Diabetes drug may help treat preeclampsia in pregnant women

A diabetes medication considered safe for pregnant women could potentially be used to treat or prevent preeclampsia, a leading cause of maternal death.

Preeclampsia is a pregnancy complication that kills more than 60,000 women around the world each year. It occurs when an insufficient blood supply to the placenta causes the release of toxins into the mother’s bloodstream, leading to high blood pressure and organ damage. The condition currently has no medical treatment, and the only solution is to deliver the baby.

However, researchers at Melbourne’s Mercy Hospital for Women claim lab trials have shown the diabetes drug Metformin can block the release of toxins from the placenta. As the drug is inexpensive and already available on the market, it could provide a viable treatment option for preeclampsia.

Although the lab results have been positive, the researchers said clinical trials should be conducted to determine whether Metformin could effectively treat women with preeclampsia and other pregnancy complications. The findings were published in the American Journal of Obstetrics and Gynecology.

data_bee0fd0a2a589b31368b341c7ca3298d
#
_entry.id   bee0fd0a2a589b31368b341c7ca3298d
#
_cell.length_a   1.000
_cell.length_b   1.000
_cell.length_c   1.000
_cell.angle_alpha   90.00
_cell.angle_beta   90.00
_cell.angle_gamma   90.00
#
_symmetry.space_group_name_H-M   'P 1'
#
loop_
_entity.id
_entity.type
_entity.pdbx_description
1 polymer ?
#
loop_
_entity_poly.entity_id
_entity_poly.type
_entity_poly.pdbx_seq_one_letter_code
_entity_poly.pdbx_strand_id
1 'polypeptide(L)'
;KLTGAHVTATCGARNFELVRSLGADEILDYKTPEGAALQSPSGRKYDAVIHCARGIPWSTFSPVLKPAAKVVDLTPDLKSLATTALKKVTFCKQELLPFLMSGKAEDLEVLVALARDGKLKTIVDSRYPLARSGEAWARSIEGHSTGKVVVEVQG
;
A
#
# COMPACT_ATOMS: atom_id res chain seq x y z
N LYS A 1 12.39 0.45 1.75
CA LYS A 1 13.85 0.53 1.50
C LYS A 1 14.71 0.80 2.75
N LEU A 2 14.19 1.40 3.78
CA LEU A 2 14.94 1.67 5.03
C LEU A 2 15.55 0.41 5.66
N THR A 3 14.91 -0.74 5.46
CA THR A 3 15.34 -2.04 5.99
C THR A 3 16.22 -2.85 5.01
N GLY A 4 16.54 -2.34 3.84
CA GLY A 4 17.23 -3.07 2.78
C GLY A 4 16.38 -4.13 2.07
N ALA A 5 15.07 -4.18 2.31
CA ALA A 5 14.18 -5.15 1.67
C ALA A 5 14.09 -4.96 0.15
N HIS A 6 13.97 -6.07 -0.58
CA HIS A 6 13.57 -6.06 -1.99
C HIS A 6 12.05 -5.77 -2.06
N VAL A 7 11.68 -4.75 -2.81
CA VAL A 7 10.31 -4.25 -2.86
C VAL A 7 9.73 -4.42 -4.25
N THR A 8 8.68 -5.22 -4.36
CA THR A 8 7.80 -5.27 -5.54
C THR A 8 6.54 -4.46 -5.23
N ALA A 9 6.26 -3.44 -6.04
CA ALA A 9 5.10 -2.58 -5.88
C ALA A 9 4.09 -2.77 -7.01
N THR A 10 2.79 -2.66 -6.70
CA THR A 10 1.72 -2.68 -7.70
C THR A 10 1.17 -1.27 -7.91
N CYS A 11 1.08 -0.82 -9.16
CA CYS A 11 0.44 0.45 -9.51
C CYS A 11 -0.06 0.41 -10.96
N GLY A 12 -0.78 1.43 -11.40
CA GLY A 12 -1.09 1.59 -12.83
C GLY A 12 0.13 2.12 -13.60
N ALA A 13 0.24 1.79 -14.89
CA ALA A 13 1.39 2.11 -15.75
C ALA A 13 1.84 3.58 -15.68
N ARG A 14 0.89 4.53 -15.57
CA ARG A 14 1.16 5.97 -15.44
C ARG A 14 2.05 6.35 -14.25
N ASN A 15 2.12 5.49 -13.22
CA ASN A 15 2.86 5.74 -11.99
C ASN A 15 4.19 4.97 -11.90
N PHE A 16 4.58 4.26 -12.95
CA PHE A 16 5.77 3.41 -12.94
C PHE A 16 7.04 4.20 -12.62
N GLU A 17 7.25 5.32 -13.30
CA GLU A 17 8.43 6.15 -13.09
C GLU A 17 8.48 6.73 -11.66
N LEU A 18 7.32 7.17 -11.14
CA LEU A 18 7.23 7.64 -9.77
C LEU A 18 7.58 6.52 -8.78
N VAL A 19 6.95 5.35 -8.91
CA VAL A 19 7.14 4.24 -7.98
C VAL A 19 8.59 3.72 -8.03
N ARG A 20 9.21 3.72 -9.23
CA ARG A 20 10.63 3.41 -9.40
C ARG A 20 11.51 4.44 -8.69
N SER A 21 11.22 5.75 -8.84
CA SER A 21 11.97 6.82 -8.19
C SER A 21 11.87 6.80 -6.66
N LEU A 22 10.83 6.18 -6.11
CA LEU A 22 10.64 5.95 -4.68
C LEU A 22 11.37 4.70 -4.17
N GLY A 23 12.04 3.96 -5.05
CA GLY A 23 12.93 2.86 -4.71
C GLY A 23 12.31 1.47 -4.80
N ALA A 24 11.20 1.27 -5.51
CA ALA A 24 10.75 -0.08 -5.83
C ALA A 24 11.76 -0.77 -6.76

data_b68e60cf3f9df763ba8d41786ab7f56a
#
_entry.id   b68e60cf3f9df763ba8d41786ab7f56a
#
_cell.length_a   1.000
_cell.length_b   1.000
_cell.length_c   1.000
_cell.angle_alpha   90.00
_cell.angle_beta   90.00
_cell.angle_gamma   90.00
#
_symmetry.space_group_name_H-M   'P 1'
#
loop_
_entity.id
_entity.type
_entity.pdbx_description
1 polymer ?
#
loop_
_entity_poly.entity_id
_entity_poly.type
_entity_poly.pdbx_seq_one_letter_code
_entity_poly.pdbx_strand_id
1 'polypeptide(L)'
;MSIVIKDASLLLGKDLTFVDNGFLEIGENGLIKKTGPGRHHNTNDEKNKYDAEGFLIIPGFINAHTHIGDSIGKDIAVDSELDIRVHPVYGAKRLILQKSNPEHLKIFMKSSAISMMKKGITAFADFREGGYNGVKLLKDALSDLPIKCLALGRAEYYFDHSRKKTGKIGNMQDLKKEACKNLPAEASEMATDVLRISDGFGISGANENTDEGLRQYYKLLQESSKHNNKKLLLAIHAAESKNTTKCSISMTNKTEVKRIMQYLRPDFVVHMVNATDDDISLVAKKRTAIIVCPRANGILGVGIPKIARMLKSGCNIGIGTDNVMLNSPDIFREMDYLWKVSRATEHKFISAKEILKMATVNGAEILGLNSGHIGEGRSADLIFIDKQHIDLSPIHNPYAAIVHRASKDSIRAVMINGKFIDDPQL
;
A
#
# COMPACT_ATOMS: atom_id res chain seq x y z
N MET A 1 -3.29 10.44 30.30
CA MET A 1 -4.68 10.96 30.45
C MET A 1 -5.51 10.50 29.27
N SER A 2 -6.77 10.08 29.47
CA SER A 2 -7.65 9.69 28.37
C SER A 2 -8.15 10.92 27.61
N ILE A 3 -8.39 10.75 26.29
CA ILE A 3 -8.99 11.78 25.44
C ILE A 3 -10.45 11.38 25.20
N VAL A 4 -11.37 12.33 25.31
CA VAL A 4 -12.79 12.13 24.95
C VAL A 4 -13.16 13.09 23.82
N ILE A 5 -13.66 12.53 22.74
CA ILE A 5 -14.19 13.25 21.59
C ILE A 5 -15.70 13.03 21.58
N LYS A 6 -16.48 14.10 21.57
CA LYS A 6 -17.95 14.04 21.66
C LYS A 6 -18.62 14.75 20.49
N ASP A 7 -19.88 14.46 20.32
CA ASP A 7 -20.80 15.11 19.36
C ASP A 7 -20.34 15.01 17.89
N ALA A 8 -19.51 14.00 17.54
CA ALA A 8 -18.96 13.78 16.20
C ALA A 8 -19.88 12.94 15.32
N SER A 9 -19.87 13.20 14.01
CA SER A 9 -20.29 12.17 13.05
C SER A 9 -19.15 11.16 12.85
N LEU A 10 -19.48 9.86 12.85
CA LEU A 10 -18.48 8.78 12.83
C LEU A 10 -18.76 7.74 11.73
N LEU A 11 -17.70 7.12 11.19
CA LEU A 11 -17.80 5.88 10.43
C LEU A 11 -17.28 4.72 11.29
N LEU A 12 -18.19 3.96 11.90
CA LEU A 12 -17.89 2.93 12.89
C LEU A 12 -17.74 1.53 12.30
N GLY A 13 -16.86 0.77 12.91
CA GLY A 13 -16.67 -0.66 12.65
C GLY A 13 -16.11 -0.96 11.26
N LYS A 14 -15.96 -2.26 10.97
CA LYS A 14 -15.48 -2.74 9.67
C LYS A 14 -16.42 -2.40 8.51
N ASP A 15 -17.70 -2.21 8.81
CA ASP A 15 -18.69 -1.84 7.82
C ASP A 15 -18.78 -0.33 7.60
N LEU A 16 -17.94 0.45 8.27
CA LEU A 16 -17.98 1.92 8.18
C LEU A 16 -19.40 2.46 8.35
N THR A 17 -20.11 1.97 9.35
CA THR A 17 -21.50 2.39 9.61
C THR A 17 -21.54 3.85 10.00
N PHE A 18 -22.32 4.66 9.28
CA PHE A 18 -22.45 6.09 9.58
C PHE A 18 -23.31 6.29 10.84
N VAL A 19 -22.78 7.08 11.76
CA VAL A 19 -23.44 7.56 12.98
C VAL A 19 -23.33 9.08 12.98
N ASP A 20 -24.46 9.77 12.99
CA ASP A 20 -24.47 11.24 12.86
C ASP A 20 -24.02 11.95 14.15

When preeclampsia occurs at less than 37 weeks of gestation, doctors may be forced to deliver the infant prematurely in order to save the mother. Premature babies are at a higher risk of death, disability and brain injuries like cerebral palsy. As a result, it is essential for doctors to routinely monitor a pregnant woman’s blood pressure to prevent a premature delivery whenever possible. Birth injuries can occur when a physician does not diagnose or treat preeclampsia in a timely manner, such as by ordering a cesarean section or inducing labor.

It is important to note that determining fault can be more complicated than it might seem. If your child was injured and you believe someone else is fully or partially to blame, contact Chalik & Chalik to learn more about your rights.